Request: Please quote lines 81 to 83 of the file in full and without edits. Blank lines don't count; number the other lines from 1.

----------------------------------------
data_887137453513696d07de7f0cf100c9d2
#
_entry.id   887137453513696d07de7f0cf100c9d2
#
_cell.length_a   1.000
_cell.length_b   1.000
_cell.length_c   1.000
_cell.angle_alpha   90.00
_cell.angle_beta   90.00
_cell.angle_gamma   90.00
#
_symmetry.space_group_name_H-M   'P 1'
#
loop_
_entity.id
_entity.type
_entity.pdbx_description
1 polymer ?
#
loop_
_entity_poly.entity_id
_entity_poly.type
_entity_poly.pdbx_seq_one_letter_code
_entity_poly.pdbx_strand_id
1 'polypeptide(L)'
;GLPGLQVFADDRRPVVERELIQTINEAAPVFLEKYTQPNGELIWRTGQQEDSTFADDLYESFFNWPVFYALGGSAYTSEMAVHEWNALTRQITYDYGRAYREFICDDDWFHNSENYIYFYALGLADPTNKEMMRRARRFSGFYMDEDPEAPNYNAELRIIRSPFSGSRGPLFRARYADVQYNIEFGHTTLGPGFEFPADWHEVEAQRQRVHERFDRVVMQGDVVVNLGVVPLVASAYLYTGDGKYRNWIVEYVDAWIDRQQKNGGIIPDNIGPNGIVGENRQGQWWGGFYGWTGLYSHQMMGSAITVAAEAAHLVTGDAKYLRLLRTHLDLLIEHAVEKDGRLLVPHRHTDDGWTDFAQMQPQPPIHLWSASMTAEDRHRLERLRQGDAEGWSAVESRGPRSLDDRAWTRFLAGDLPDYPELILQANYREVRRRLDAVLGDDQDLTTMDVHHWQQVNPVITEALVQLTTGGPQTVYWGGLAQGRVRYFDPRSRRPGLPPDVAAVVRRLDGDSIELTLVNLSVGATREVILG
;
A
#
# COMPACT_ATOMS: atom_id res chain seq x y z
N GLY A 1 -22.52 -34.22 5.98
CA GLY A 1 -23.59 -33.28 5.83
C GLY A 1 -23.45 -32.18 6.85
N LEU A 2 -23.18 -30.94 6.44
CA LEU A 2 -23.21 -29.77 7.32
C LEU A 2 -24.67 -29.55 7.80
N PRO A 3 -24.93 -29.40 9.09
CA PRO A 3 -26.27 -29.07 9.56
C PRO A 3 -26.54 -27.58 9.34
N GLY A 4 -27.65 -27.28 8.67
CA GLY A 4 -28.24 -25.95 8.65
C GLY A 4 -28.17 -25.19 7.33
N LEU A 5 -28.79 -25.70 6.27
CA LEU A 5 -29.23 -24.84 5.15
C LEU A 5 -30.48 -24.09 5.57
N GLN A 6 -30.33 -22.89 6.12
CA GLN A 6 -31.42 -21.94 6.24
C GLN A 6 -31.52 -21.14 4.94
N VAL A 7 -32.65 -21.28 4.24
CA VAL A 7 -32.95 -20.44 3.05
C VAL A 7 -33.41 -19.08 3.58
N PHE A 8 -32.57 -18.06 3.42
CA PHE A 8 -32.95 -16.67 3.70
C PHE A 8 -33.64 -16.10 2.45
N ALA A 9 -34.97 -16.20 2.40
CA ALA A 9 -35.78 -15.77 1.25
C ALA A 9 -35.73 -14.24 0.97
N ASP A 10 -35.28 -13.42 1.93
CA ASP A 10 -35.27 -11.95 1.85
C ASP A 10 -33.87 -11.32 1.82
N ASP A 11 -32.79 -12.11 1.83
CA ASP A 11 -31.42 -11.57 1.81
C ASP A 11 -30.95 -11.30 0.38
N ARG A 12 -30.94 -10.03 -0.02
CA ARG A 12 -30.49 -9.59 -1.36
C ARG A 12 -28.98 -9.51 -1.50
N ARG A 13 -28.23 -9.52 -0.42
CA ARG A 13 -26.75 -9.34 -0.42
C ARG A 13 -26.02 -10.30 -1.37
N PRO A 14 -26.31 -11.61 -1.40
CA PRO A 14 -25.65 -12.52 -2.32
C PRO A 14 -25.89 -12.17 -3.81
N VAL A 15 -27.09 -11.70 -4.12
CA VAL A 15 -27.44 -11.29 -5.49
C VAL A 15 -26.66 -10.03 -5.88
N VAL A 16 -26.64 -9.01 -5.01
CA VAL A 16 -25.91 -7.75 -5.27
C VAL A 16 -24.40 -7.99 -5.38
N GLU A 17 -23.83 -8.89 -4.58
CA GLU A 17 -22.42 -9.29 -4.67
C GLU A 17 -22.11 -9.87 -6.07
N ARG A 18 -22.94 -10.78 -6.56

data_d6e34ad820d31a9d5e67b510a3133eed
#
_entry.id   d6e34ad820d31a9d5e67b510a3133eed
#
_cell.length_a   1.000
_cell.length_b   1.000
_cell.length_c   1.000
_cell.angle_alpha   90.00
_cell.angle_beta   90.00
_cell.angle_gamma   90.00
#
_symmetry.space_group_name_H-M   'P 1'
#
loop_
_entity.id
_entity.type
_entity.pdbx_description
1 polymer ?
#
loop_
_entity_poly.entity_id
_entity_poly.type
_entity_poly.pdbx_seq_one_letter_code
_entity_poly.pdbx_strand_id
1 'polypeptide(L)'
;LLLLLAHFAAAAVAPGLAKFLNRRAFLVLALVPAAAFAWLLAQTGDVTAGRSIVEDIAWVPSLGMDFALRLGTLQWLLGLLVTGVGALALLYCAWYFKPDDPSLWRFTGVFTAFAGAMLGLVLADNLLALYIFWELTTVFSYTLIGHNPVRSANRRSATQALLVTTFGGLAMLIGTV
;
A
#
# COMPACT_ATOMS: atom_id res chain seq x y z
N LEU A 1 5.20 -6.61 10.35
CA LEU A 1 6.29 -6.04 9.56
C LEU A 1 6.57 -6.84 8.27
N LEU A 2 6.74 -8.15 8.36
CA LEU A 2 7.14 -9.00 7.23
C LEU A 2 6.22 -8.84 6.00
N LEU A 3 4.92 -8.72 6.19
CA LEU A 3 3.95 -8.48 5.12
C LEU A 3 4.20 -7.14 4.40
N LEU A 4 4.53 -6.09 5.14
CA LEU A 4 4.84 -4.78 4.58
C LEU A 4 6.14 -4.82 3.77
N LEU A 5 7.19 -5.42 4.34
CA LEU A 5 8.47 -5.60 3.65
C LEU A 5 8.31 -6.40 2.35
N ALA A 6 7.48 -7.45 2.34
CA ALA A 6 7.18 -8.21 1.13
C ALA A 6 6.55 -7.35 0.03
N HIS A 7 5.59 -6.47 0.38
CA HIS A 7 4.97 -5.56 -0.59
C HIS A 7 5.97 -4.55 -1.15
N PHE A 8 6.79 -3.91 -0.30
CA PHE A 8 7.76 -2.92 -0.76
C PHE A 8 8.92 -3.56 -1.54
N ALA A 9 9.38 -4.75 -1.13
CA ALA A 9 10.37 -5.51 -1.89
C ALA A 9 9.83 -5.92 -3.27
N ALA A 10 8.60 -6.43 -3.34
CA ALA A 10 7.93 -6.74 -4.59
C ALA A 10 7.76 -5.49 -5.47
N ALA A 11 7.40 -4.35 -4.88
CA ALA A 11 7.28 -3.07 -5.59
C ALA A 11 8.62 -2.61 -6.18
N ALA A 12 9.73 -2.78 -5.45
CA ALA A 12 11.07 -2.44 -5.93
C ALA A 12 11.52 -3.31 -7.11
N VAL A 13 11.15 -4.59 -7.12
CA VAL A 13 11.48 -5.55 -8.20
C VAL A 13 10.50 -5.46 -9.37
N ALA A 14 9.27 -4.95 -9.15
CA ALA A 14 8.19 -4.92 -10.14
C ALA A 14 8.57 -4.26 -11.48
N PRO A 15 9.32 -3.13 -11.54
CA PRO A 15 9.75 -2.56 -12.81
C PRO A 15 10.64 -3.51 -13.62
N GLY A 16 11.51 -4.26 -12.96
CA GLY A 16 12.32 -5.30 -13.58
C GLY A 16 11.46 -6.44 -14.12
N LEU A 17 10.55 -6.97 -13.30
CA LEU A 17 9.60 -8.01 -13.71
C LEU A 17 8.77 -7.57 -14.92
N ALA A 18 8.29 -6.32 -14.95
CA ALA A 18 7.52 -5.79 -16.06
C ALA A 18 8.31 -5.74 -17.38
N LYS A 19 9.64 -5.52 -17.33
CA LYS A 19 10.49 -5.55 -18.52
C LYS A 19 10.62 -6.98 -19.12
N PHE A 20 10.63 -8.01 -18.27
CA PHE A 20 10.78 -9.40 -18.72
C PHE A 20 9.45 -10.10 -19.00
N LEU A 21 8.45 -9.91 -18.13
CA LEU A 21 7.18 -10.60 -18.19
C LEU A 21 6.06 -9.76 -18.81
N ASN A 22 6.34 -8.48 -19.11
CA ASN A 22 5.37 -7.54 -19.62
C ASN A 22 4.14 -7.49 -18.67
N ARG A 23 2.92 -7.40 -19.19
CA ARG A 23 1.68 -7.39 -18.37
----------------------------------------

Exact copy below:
C GLU A 17 -22.11 -9.87 -6.07
N ARG A 18 -22.94 -10.78 -6.56

data_d6e34ad820d31a9d5e67b510a3133eed